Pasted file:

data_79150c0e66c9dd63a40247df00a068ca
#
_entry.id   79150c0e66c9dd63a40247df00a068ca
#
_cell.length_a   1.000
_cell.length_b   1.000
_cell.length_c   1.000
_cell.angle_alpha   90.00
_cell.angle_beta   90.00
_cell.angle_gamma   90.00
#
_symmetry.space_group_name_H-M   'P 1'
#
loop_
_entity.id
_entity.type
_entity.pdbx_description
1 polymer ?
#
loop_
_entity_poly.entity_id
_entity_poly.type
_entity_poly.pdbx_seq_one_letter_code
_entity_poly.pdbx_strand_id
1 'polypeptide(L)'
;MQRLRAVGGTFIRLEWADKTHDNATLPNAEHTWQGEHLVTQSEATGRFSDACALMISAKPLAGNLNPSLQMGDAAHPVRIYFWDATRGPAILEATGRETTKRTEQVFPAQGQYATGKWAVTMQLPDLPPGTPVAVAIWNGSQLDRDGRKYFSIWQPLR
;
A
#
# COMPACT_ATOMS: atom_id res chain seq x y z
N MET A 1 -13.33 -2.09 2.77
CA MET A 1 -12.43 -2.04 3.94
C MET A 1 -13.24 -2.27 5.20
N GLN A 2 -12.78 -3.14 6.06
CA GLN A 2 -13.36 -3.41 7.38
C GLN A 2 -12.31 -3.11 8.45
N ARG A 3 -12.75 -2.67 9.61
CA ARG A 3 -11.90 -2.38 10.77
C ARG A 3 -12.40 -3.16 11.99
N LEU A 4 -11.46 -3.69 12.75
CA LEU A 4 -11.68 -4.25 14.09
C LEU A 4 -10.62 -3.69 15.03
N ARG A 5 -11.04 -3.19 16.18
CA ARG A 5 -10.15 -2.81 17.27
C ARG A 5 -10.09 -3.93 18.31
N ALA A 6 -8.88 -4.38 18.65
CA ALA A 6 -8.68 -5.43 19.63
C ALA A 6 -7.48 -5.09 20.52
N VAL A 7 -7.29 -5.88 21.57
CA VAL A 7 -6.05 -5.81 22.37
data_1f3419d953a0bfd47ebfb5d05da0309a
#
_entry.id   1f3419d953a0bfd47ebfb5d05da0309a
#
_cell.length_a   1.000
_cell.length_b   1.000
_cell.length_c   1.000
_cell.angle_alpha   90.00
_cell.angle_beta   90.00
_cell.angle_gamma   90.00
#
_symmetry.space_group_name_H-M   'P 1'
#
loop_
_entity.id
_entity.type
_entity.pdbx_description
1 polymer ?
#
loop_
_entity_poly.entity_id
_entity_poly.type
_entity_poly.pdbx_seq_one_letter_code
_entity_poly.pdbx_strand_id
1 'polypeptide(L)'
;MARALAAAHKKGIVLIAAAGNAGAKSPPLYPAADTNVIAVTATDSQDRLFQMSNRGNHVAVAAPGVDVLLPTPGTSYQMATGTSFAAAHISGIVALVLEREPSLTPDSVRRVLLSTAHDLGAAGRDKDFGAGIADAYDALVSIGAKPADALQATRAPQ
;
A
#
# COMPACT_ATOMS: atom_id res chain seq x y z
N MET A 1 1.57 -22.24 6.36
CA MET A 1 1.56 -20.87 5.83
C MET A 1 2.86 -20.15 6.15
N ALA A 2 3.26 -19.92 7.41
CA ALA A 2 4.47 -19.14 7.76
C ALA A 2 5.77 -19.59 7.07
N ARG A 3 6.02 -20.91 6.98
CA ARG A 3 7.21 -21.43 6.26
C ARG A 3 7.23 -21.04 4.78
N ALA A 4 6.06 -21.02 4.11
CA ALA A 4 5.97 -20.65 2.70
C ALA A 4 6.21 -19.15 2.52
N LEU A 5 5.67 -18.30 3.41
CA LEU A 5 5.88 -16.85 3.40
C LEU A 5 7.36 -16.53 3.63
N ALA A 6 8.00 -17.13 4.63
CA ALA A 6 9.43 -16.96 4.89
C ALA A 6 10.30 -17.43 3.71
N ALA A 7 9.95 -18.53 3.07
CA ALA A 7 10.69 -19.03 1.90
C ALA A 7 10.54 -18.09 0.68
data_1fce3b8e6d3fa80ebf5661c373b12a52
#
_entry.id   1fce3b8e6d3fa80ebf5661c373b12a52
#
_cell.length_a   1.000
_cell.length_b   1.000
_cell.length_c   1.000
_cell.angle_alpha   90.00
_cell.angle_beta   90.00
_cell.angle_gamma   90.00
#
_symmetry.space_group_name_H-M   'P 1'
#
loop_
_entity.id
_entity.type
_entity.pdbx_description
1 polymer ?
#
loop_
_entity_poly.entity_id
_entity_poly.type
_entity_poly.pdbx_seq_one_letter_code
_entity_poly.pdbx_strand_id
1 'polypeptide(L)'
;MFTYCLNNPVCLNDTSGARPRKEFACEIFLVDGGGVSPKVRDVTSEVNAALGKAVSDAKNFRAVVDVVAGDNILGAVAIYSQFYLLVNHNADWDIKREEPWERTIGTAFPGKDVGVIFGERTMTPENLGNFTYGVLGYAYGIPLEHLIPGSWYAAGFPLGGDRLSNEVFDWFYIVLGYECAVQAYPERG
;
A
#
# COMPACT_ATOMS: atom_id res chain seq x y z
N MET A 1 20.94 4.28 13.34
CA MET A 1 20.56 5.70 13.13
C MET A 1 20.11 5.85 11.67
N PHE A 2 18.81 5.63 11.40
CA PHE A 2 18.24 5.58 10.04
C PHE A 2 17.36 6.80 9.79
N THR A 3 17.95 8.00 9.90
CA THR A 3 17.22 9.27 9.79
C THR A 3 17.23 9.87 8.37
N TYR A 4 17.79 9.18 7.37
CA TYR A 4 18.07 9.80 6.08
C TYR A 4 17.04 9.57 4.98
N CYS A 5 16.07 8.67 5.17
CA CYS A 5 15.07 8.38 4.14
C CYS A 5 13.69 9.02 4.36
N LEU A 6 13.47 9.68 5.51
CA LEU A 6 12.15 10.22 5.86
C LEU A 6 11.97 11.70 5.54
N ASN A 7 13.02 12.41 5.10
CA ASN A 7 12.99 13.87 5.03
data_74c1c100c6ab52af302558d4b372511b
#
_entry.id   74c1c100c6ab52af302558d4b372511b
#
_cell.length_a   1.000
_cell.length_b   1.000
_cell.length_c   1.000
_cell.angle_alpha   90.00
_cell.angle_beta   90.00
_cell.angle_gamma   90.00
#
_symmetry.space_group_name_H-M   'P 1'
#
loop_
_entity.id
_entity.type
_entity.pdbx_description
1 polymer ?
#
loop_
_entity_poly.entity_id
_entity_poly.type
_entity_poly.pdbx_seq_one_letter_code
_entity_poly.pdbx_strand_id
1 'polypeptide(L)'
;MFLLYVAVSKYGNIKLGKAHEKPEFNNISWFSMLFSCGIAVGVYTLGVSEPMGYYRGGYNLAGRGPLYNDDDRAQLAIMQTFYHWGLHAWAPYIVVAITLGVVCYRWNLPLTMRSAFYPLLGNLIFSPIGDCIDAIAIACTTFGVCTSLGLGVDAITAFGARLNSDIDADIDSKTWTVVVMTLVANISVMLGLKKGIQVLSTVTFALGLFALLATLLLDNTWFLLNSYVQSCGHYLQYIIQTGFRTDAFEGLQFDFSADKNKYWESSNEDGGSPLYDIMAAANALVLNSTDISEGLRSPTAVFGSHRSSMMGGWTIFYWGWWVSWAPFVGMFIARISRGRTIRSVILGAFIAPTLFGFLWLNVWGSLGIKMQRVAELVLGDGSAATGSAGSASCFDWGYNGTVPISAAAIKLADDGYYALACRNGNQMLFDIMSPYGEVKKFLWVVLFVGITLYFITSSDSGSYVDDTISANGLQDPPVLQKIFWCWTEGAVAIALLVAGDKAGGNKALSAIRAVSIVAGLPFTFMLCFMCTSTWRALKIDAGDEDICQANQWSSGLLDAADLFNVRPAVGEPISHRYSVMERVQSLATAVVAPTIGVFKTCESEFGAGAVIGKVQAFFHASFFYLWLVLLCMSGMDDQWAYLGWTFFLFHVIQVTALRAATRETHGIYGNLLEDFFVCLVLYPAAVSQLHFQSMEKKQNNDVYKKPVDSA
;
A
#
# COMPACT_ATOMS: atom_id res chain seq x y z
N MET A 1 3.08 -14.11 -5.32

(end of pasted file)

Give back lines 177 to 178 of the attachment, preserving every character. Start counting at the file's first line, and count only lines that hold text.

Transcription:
;MFLLYVAVSKYGNIKLGKAHEKPEFNNISWFSMLFSCGIAVGVYTLGVSEPMGYYRGGYNLAGRGPLYNDDDRAQLAIMQTFYHWGLHAWAPYIVVAITLGVVCYRWNLPLTMRSAFYPLLGNLIFSPIGDCIDAIAIACTTFGVCTSLGLGVDAITAFGARLNSDIDADIDSKTWTVVVMTLVANISVMLGLKKGIQVLSTVTFALGLFALLATLLLDNTWFLLNSYVQSCGHYLQYIIQTGFRTDAFEGLQFDFSADKNKYWESSNEDGGSPLYDIMAAANALVLNSTDISEGLRSPTAVFGSHRSSMMGGWTIFYWGWWVSWAPFVGMFIARISRGRTIRSVILGAFIAPTLFGFLWLNVWGSLGIKMQRVAELVLGDGSAATGSAGSASCFDWGYNGTVPISAAAIKLADDGYYALACRNGNQMLFDIMSPYGEVKKFLWVVLFVGITLYFITSSDSGSYVDDTISANGLQDPPVLQKIFWCWTEGAVAIALLVAGDKAGGNKALSAIRAVSIVAGLPFTFMLCFMCTSTWRALKIDAGDEDICQANQWSSGLLDAADLFNVRPAVGEPISHRYSVMERVQSLATAVVAPTIGVFKTCESEFGAGAVIGKVQAFFHASFFYLWLVLLCMSGMDDQWAYLGWTFFLFHVIQVTALRAATRETHGIYGNLLEDFFVCLVLYPAAVSQLHFQSMEKKQNNDVYKKPVDSA
;